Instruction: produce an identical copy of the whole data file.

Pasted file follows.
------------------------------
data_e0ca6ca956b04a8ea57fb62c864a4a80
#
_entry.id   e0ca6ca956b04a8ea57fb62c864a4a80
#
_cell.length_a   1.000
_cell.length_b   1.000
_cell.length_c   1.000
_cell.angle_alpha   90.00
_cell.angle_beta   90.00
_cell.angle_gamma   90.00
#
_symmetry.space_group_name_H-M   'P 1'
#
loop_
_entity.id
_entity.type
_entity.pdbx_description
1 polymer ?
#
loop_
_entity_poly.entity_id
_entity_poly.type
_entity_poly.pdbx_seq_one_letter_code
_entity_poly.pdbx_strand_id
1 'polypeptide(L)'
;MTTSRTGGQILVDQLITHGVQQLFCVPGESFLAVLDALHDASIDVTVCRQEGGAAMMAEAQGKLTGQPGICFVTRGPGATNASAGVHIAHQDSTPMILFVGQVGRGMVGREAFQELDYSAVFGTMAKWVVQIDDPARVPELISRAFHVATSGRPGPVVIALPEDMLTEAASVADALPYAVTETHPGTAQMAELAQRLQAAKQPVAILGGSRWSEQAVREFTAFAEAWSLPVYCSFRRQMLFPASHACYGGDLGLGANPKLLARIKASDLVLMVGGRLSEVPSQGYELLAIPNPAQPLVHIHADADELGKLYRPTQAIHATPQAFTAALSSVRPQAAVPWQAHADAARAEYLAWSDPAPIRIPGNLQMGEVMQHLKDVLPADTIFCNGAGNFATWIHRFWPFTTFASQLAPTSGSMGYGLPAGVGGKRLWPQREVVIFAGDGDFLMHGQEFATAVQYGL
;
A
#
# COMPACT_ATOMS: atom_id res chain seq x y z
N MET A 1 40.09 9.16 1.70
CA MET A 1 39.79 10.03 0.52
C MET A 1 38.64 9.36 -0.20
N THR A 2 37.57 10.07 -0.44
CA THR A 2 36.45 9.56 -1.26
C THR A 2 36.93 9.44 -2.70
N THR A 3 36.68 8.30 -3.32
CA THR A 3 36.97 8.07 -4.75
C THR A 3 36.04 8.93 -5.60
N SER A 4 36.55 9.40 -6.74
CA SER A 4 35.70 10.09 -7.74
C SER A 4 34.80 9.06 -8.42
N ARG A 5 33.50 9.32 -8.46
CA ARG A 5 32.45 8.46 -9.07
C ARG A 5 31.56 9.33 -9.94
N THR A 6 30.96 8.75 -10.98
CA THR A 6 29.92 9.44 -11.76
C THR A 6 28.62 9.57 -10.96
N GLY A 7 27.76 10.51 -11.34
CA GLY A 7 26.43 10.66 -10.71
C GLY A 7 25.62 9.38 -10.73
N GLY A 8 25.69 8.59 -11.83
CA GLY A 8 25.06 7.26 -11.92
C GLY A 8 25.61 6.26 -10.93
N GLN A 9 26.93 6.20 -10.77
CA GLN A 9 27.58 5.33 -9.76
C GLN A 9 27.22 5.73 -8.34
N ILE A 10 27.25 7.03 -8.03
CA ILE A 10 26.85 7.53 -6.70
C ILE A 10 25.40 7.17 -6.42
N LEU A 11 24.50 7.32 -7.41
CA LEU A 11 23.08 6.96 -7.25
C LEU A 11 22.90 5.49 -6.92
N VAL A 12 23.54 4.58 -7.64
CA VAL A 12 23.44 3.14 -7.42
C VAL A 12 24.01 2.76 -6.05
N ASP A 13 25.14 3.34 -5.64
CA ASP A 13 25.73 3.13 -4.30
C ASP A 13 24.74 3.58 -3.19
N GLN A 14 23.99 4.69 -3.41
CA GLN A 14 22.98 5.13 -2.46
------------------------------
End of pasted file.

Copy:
data_e0ca6ca956b04a8ea57fb62c864a4a80
#
_entry.id   e0ca6ca956b04a8ea57fb62c864a4a80
#
_cell.length_a   1.000
_cell.length_b   1.000
_cell.length_c   1.000
_cell.angle_alpha   90.00
_cell.angle_beta   90.00
_cell.angle_gamma   90.00
#
_symmetry.space_group_name_H-M   'P 1'
#
loop_
_entity.id
_entity.type
_entity.pdbx_description
1 polymer ?
#
loop_
_entity_poly.entity_id
_entity_poly.type
_entity_poly.pdbx_seq_one_letter_code
_entity_poly.pdbx_strand_id
1 'polypeptide(L)'
;MTTSRTGGQILVDQLITHGVQQLFCVPGESFLAVLDALHDASIDVTVCRQEGGAAMMAEAQGKLTGQPGICFVTRGPGATNASAGVHIAHQDSTPMILFVGQVGRGMVGREAFQELDYSAVFGTMAKWVVQIDDPARVPELISRAFHVATSGRPGPVVIALPEDMLTEAASVADALPYAVTETHPGTAQMAELAQRLQAAKQPVAILGGSRWSEQAVREFTAFAEAWSLPVYCSFRRQMLFPASHACYGGDLGLGANPKLLARIKASDLVLMVGGRLSEVPSQGYELLAIPNPAQPLVHIHADADELGKLYRPTQAIHATPQAFTAALSSVRPQAAVPWQAHADAARAEYLAWSDPAPIRIPGNLQMGEVMQHLKDVLPADTIFCNGAGNFATWIHRFWPFTTFASQLAPTSGSMGYGLPAGVGGKRLWPQREVVIFAGDGDFLMHGQEFATAVQYGL
;
A
#
# COMPACT_ATOMS: atom_id res chain seq x y z
N MET A 1 40.09 9.16 1.70
CA MET A 1 39.79 10.03 0.52
C MET A 1 38.64 9.36 -0.20
N THR A 2 37.57 10.07 -0.44
CA THR A 2 36.45 9.56 -1.26
C THR A 2 36.93 9.44 -2.70
N THR A 3 36.68 8.30 -3.32
CA THR A 3 36.97 8.07 -4.75
C THR A 3 36.04 8.93 -5.60
N SER A 4 36.55 9.40 -6.74
CA SER A 4 35.70 10.09 -7.74
C SER A 4 34.80 9.06 -8.42
N ARG A 5 33.50 9.32 -8.46
CA ARG A 5 32.45 8.46 -9.07
C ARG A 5 31.56 9.33 -9.94
N THR A 6 30.96 8.75 -10.98
CA THR A 6 29.92 9.44 -11.76
C THR A 6 28.62 9.57 -10.96
N GLY A 7 27.76 10.51 -11.34
CA GLY A 7 26.43 10.66 -10.71
C GLY A 7 25.62 9.38 -10.73
N GLY A 8 25.69 8.59 -11.83
CA GLY A 8 25.06 7.26 -11.92
C GLY A 8 25.61 6.26 -10.93
N GLN A 9 26.93 6.20 -10.77
CA GLN A 9 27.58 5.33 -9.76
C GLN A 9 27.22 5.73 -8.34
N ILE A 10 27.25 7.03 -8.03
CA ILE A 10 26.85 7.53 -6.70
C ILE A 10 25.40 7.17 -6.42
N LEU A 11 24.50 7.32 -7.41
CA LEU A 11 23.08 6.96 -7.25
C LEU A 11 22.90 5.49 -6.92
N VAL A 12 23.54 4.58 -7.64
CA VAL A 12 23.44 3.14 -7.42
C VAL A 12 24.01 2.76 -6.05
N ASP A 13 25.14 3.34 -5.64
CA ASP A 13 25.73 3.13 -4.30
C ASP A 13 24.74 3.58 -3.19
N GLN A 14 23.99 4.69 -3.41
CA GLN A 14 22.98 5.13 -2.46